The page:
There is good news and bad news as it applies to a Manny Pacquiao versus Floyd Mayweather Jr. showdown. The bad news is that, yet again, Top Rank head honcho Bob Arum seems intent on destroying months upon months of built up goodwill, and an environment ideal for both fighters to agree to the only fight anyone wants to see. The good news, though, is that he doesn’t hold all the cards.
By this point, everyone knows what the situation is.
In move that shocked even the most insider of insiders, Mayweather’s 90-day jail sentence that was supposed to start last week ended up getting postponed. The unexpected delay, in turn, freed the champ up to fight in May of 2012 – as he had previously intended to before a Las Vegas judge ruled that he would have to spend the beginning of the year in this humble abode.
For weeks, assuming that Mayweather would be out of commission, Arum pontificated about how the undefeated champ and Pacquiao could meet in November of this year. How his guy would fight someone -- Timothy Bradley, Juan Manuel Marquez, Lamont Peterson or Miguel Cotto -- in May or June of this year, and then wrap up 2012 with a thriller in a specially constructed Las Vegas venue. That was the plan – and one that actually made a certain amount of sense.
But then Mayweather’s sentence got postponed and things got…weird.
All of a sudden, Pacquiao wasn’t fit to fight in Mayweather in May of this year because of a slow-healing cut. Here is what the Top Rank boss had to say as soon as Mayweather’s breaking news came down on Friday:
"I don't think it has any impact," Arum said (via David Mayo). "No impact at all. Manny isn't going to be ready to fight until summertime.”
Wait, what? Just a few days earlier, mind you, there was a very different tune coming from Top Rank. Just a few days earlier, Arum was fully endorsing a strategy for his golden goose that entailed two fights in this year. Nobody was talking about a busted eye at that point.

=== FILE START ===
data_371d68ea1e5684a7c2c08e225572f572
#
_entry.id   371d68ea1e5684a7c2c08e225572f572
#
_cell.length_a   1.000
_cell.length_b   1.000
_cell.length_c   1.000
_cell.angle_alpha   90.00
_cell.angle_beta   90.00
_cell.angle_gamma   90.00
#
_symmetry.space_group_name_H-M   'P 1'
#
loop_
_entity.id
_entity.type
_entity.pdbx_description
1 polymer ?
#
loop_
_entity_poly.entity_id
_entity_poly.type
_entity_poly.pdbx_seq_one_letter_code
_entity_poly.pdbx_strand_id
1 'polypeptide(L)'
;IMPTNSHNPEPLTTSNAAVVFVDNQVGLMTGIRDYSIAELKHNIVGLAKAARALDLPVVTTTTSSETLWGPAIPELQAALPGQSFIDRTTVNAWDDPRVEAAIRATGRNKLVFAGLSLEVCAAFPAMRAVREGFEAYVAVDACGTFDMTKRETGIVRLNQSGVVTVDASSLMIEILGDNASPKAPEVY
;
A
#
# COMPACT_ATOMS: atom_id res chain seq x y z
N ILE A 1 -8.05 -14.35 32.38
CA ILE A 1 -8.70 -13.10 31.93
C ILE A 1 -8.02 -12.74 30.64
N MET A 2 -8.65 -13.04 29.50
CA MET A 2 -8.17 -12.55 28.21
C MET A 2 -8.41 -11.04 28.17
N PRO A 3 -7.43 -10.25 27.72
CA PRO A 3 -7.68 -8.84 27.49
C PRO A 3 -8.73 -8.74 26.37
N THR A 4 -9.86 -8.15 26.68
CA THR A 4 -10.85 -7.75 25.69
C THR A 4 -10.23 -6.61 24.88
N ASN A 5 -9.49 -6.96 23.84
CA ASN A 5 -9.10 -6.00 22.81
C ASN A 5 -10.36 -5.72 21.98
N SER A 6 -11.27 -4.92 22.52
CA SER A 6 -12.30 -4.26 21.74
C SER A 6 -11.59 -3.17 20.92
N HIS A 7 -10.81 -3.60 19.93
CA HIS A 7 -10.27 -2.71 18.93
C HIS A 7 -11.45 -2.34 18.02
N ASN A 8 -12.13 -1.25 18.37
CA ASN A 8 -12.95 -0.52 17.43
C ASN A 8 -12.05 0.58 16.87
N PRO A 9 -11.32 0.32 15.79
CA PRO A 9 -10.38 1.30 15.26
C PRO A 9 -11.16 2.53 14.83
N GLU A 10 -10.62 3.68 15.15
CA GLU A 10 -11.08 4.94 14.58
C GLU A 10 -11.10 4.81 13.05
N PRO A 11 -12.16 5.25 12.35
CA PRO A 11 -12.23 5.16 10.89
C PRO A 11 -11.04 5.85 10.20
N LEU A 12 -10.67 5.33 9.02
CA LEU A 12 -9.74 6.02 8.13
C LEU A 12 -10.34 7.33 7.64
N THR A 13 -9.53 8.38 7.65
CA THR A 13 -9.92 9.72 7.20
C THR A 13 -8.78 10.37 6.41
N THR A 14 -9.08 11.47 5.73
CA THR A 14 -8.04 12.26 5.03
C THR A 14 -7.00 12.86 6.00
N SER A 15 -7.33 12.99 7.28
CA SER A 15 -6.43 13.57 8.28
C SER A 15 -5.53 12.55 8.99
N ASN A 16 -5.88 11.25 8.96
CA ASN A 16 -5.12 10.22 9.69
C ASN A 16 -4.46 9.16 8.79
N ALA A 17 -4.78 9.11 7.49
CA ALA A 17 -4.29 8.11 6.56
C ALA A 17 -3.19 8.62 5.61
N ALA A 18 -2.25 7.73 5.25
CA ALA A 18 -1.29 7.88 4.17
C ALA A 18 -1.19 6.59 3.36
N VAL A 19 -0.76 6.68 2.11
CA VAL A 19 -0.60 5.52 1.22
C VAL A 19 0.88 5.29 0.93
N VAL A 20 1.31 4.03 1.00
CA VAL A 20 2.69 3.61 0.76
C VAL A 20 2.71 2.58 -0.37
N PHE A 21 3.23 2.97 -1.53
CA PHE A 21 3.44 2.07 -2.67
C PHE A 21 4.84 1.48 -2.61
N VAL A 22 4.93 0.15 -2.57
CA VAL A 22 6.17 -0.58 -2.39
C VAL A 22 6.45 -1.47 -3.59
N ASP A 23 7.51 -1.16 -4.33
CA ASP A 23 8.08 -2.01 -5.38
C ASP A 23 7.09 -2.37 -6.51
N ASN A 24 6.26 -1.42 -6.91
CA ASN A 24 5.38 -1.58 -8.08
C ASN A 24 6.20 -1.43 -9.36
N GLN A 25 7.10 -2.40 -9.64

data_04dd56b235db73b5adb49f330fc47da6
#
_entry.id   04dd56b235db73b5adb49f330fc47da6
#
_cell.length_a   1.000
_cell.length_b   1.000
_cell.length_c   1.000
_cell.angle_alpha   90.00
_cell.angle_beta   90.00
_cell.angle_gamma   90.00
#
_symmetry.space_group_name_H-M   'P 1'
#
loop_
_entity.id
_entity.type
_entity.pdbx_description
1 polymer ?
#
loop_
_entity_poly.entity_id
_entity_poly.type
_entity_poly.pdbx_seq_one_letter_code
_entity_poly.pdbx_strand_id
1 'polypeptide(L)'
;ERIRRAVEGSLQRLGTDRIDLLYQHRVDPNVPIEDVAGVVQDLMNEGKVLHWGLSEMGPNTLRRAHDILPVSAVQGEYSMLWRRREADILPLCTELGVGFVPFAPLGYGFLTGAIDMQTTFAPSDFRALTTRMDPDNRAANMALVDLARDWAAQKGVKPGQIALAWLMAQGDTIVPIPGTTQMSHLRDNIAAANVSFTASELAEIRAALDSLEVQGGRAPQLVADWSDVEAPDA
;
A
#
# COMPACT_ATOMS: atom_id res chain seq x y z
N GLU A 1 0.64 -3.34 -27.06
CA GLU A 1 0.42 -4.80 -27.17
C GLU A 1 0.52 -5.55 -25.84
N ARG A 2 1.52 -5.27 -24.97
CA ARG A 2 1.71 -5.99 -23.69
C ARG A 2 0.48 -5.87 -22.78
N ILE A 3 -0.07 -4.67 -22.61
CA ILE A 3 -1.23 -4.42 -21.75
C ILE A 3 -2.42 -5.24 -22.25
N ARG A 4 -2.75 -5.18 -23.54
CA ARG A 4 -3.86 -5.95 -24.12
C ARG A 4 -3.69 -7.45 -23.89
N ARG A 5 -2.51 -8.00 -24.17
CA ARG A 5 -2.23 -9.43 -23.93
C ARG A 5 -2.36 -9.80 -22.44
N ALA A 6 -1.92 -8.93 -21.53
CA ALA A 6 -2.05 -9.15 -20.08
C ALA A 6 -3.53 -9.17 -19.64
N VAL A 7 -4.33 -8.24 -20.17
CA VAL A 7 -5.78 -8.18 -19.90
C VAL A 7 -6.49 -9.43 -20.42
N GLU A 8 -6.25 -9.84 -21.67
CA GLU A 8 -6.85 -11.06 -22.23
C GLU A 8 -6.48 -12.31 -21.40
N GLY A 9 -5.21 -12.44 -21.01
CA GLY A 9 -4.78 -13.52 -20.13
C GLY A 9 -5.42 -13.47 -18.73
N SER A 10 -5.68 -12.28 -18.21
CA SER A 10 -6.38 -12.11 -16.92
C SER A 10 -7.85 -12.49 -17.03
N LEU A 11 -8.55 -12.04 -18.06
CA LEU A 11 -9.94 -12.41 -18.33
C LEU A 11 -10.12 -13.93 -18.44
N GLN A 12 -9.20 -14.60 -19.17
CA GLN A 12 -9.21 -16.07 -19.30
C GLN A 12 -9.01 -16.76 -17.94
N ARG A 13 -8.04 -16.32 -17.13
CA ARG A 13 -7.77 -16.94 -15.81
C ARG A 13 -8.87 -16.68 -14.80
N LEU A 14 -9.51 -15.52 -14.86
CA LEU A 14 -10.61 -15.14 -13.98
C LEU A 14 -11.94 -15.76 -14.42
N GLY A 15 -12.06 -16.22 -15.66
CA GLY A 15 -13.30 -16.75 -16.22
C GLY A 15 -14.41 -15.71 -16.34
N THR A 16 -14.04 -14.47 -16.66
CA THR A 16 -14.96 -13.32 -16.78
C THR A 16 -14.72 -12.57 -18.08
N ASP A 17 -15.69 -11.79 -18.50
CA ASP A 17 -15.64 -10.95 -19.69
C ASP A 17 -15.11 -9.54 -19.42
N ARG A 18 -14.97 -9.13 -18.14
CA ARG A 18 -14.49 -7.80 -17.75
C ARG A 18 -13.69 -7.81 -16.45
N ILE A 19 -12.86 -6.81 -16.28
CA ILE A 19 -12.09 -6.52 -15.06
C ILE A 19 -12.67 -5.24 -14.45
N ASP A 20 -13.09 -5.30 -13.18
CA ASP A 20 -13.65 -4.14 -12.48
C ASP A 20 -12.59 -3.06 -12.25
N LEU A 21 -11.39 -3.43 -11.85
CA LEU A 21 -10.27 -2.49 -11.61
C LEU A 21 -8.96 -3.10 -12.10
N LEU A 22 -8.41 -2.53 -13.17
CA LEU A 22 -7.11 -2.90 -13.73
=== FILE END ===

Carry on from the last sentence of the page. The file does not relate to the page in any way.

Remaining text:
And then the excuse changed. The busted eye defense for not wanting to go against Mayweather suddenly become an issue of lost profits.
“You have to maximize (the earning potential),” Arum told the Bulletin. “We’re going to lose $20 million (if the fight is held at the MGM Grand)."
So, basically, the man is willing to forfeit everything to be gained from this fight because he can’t squeeze every single available cent out of it. That’s Arum-logic for you if there ever was some.
The truth of the matter is, Arum hasn’t wanted a fight against Mayweather all along. He’s afraid that the Filipino champ will fall to his arch rival and, in turn, lose the steady stream of revenue that comes with being boxing’s top dog. That, of course, would also seriously cut into Arum’s bottom line.
Pacquiao no doubt realized all this a while back, and that’s why he personally began to make strides towards putting a match against Mayweather together himself. Whether it was offering forth concession after concession, or sending non-Arum representatives to have unofficial talks with Mayweather’s people – nobody can accuse Pacquiao of not trying to make this happen.
But there’s still one thing he needs to do that he hasn't already – put Arum in his place, once and for all. Pacquiao needs to tell his promoter that he won’t stand for the excuses and that a fight against Mayweather will happen this summer.
In that same interview with the Bulletin, Pacquiao indicated that he still very much wanted a fight against his undefeated rival.
“That’s a better match,” said Pacquiao, regarding to a showdown versus Mayweather compared to one against another potential opponent.
Pacquiao wants this fight to happen. Mayweather wants this fight to happen. They both know their legacies are on the line here. It’s time to tell the leaches that profit off them to kick rocks.
There's too much on the line and far too much progress has been made to let it all slip away now.
We're not at the point of no return yet. But we're close.
And if this match doesn't go down as planned and we do get to that point – the public will know who to hold responsible.